A chewy study of the preservation and transportation of classical Greek thought. See Jonathan Lyons’ The House of Wisdom...

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ALADDIN’S LAMP

HOW GREEK SCIENCE CAME TO EUROPE THROUGH THE ISLAMIC WORLD

Freely (Storm on Horseback: The Seljuk Warriors of Turkey, 2008, etc.) profiles the various caliphates that fostered scholarship and scientific inquiry during Europe’s Dark Ages.

As the eighth century drew to a close, the author writes, Baghdad became a beacon illuminating classical antiquity. The Abbasid caliphate, which had held sway there for several centuries, reached its peaking during the reign of Harun al-Rashid (786–809), when Baghdad’s scholars plumbed the known world for long lost books and documents, including many from the ancient library at Alexandria. In Baghdad’s library, known as the House of Wisdom, Greek texts were painstakingly translated into Arabic. But Islamic scholars did more than just translate, the author notes; they critiqued Greek thinkers from Archimedes and Aristotle to Zeno. They questioned ideas on the nature of reality, corrected astronomical observations and probed medical tracts and mathematical theorems. In once instance, three wards of a Baghdad caliph marched a measured distance from north to south in the desert until the elevation of Polaris had changed by exactly a single degree; multiplying by 360, they arrived at a circumference of the earth only 92 miles short of what today’s science confirms. In time, Cairo and Damascus succeeded Baghdad as centers of Islamic study, flourishing from the tenth into the 14th centuries under the Fatimids and other dynasties. Umayyad caliphs ruled the region of southern Spain known to Arabs as Al-Andalus, which offered another tolerant, enlightened bastion for scholars. As Christians came there to study, Greek texts that had once flowed into Arabic were poured into Latin, and the early flame of the European Renaissance flickered. Freely extensively documents Islamic works that gave us words like algebra and algorithm and dusted off the even more ancient Hindu numerals now universally employed.

A chewy study of the preservation and transportation of classical Greek thought. See Jonathan Lyons’ The House of Wisdom (2009) for a more accessible account of the Arab influence on Western civilization.

Pub Date: Feb. 18, 2009

ISBN: 978-0-307-26534-0

Page Count: 320

Publisher: Knopf

Review Posted Online: May 20, 2010

Kirkus Reviews Issue: Jan. 15, 2009

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The author's youthfulness helps to assure the inevitable comparison with the Anne Frank diary although over and above the...

NIGHT

Elie Wiesel spent his early years in a small Transylvanian town as one of four children.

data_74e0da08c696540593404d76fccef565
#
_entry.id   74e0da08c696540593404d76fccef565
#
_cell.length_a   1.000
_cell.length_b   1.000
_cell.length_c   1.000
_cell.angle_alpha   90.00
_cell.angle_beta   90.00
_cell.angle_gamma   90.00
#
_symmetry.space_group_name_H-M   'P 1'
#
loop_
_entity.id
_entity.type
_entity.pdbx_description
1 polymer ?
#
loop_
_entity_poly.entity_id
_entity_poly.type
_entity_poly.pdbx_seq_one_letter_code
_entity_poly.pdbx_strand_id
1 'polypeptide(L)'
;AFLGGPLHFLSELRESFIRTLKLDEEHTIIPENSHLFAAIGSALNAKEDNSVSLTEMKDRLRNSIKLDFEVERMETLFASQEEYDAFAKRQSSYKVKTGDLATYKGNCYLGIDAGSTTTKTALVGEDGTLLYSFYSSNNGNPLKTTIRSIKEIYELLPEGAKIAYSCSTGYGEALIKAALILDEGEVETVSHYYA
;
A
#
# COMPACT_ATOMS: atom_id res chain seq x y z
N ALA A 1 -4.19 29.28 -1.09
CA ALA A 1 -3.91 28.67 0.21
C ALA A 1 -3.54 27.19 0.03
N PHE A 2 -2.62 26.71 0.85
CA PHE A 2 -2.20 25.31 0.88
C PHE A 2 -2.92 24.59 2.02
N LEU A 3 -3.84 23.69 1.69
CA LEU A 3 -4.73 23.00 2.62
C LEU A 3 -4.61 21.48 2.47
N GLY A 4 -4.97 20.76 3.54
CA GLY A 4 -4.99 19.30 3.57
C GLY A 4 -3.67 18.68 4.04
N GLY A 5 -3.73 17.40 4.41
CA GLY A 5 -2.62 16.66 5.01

He was the only one of the family to survive what Francois Maurois, in his introduction, calls the "human holocaust" of the persecution of the Jews, which began with the restrictions, the singularization of the yellow star, the enclosure within the ghetto, and went on to the mass deportations to the ovens of Auschwitz and Buchenwald. There are unforgettable and horrifying scenes here in this spare and sombre memoir of this experience of the hanging of a child, of his first farewell with his father who leaves him an inheritance of a knife and a spoon, and of his last goodbye at Buchenwald his father's corpse is already cold let alone the long months of survival under unconscionable conditions. 

The author's youthfulness helps to assure the inevitable comparison with the Anne Frank diary although over and above the sphere of suffering shared, and in this case extended to the death march itself, there is no spiritual or emotional legacy here to offset any reader reluctance.

Pub Date: Jan. 16, 2006

ISBN: 0374500010

Page Count: 120

Publisher: Hill & Wang

Review Posted Online: Oct. 7, 2011

Kirkus Reviews Issue: Jan. 15, 2006

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A PEOPLE'S HISTORY OF THE UNITED STATES

For Howard Zinn, long-time civil rights and anti-war activist, history and ideology have a lot in common. Since he thinks that everything is in someone's interest, the historian—Zinn posits—has to figure out whose interests he or she is defining/defending/reconstructing (hence one of his previous books, The Politics of History). Zinn has no doubts about where he stands in this "people's history": "it is a history disrespectful of governments and respectful of people's movements of resistance." So what we get here, instead of the usual survey of wars, presidents, and institutions, is a survey of the usual rebellions, strikes, and protest movements. Zinn starts out by depicting the arrival of Columbus in North America from the standpoint of the Indians (which amounts to their standpoint as constructed from the observations of the Europeans); and, after easily establishing the cultural disharmony that ensued, he goes on to the importation of slaves into the colonies. Add the laborers and indentured servants that followed, plus women and later immigrants, and you have Zinn's amorphous constituency. To hear Zinn tell it, all anyone did in America at any time was to oppress or be oppressed; and so he obscures as much as his hated mainstream historical foes do—only in Zinn's case there is that absurd presumption that virtually everything that came to pass was the work of ruling-class planning: this amounts to one great indictment for conspiracy. Despite surface similarities, this is not a social history, since we get no sense of the fabric of life. Instead of negating the one-sided histories he detests, Zinn has merely reversed the image; the distortion remains.

Pub Date: Jan. 1, 1979

ISBN: 0061965588

Page Count: 772

Publisher: Harper & Row

Review Posted Online: May 26, 2012

Kirkus Reviews Issue: Jan. 1, 1979

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